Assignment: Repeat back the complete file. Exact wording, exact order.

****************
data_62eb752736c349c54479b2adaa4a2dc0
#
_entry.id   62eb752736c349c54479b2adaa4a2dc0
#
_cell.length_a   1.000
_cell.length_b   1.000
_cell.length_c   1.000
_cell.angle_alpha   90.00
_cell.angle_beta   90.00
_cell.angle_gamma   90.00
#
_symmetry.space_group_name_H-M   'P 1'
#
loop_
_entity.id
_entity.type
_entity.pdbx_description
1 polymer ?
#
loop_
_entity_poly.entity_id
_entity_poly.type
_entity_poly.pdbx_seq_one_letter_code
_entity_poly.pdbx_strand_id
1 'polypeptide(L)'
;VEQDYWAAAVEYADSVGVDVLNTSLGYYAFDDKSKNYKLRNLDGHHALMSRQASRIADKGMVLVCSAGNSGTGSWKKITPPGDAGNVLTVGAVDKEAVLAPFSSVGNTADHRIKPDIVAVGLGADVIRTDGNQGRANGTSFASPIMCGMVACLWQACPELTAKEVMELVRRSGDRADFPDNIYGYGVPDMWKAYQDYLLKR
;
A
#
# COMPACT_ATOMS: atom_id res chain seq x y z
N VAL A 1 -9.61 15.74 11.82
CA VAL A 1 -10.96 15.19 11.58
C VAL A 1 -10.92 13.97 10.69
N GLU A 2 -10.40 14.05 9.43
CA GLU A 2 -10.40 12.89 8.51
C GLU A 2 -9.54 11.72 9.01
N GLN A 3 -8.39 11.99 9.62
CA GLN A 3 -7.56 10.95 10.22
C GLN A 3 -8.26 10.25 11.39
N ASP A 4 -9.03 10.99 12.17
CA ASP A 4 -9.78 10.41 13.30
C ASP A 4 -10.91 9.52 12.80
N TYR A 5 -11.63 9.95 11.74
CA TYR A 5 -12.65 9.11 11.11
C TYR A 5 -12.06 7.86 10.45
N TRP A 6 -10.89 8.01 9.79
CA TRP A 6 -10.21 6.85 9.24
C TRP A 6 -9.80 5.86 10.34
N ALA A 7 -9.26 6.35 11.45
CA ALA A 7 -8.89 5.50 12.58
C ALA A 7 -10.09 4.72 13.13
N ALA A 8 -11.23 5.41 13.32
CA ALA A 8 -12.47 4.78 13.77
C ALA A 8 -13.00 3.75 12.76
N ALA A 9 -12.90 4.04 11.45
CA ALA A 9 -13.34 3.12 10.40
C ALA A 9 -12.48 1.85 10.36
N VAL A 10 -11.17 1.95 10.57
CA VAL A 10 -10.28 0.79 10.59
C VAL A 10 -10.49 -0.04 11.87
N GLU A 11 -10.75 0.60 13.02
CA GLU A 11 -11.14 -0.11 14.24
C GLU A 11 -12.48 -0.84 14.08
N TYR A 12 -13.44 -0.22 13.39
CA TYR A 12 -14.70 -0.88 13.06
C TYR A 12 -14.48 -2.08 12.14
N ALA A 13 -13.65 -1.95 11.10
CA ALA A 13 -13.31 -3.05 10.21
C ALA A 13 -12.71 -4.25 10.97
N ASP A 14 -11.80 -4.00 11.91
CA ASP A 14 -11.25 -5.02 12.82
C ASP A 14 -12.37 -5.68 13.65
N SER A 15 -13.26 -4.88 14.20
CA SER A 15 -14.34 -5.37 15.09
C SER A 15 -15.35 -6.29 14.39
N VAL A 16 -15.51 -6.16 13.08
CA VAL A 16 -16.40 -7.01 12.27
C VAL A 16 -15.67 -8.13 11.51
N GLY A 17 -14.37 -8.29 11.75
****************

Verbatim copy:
data_62eb752736c349c54479b2adaa4a2dc0
#
_entry.id   62eb752736c349c54479b2adaa4a2dc0
#
_cell.length_a   1.000
_cell.length_b   1.000
_cell.length_c   1.000
_cell.angle_alpha   90.00
_cell.angle_beta   90.00
_cell.angle_gamma   90.00
#
_symmetry.space_group_name_H-M   'P 1'
#
loop_
_entity.id
_entity.type
_entity.pdbx_description
1 polymer ?
#
loop_
_entity_poly.entity_id
_entity_poly.type
_entity_poly.pdbx_seq_one_letter_code
_entity_poly.pdbx_strand_id
1 'polypeptide(L)'
;VEQDYWAAAVEYADSVGVDVLNTSLGYYAFDDKSKNYKLRNLDGHHALMSRQASRIADKGMVLVCSAGNSGTGSWKKITPPGDAGNVLTVGAVDKEAVLAPFSSVGNTADHRIKPDIVAVGLGADVIRTDGNQGRANGTSFASPIMCGMVACLWQACPELTAKEVMELVRRSGDRADFPDNIYGYGVPDMWKAYQDYLLKR
;
A
#
# COMPACT_ATOMS: atom_id res chain seq x y z
N VAL A 1 -9.61 15.74 11.82
CA VAL A 1 -10.96 15.19 11.58
C VAL A 1 -10.92 13.97 10.69
N GLU A 2 -10.40 14.05 9.43
CA GLU A 2 -10.40 12.89 8.51
C GLU A 2 -9.54 11.72 9.01
N GLN A 3 -8.39 11.99 9.62
CA GLN A 3 -7.56 10.95 10.22
C GLN A 3 -8.26 10.25 11.39
N ASP A 4 -9.03 10.99 12.17
CA ASP A 4 -9.78 10.41 13.30
C ASP A 4 -10.91 9.52 12.80
N TYR A 5 -11.63 9.95 11.74
CA TYR A 5 -12.65 9.11 11.11
C TYR A 5 -12.06 7.86 10.45
N TRP A 6 -10.89 8.01 9.79
CA TRP A 6 -10.21 6.85 9.24
C TRP A 6 -9.80 5.86 10.34
N ALA A 7 -9.26 6.35 11.45
CA ALA A 7 -8.89 5.50 12.58
C ALA A 7 -10.09 4.72 13.13
N ALA A 8 -11.23 5.41 13.32
CA ALA A 8 -12.47 4.78 13.77
C ALA A 8 -13.00 3.75 12.76
N ALA A 9 -12.90 4.04 11.45
CA ALA A 9 -13.34 3.12 10.40
C ALA A 9 -12.48 1.85 10.36
N VAL A 10 -11.17 1.95 10.57
CA VAL A 10 -10.28 0.79 10.59
C VAL A 10 -10.49 -0.04 11.87
N GLU A 11 -10.75 0.60 13.02
CA GLU A 11 -11.14 -0.11 14.24
C GLU A 11 -12.48 -0.84 14.08
N TYR A 12 -13.44 -0.22 13.39
CA TYR A 12 -14.70 -0.88 13.06
C TYR A 12 -14.48 -2.08 12.14
N ALA A 13 -13.65 -1.95 11.10
CA ALA A 13 -13.31 -3.05 10.21
C ALA A 13 -12.71 -4.25 10.97
N ASP A 14 -11.80 -4.00 11.91
CA ASP A 14 -11.25 -5.02 12.82
C ASP A 14 -12.37 -5.68 13.65
N SER A 15 -13.26 -4.88 14.20
CA SER A 15 -14.34 -5.37 15.09
C SER A 15 -15.35 -6.29 14.39
N VAL A 16 -15.51 -6.16 13.08
CA VAL A 16 -16.40 -7.01 12.27
C VAL A 16 -15.67 -8.13 11.51
N GLY A 17 -14.37 -8.29 11.75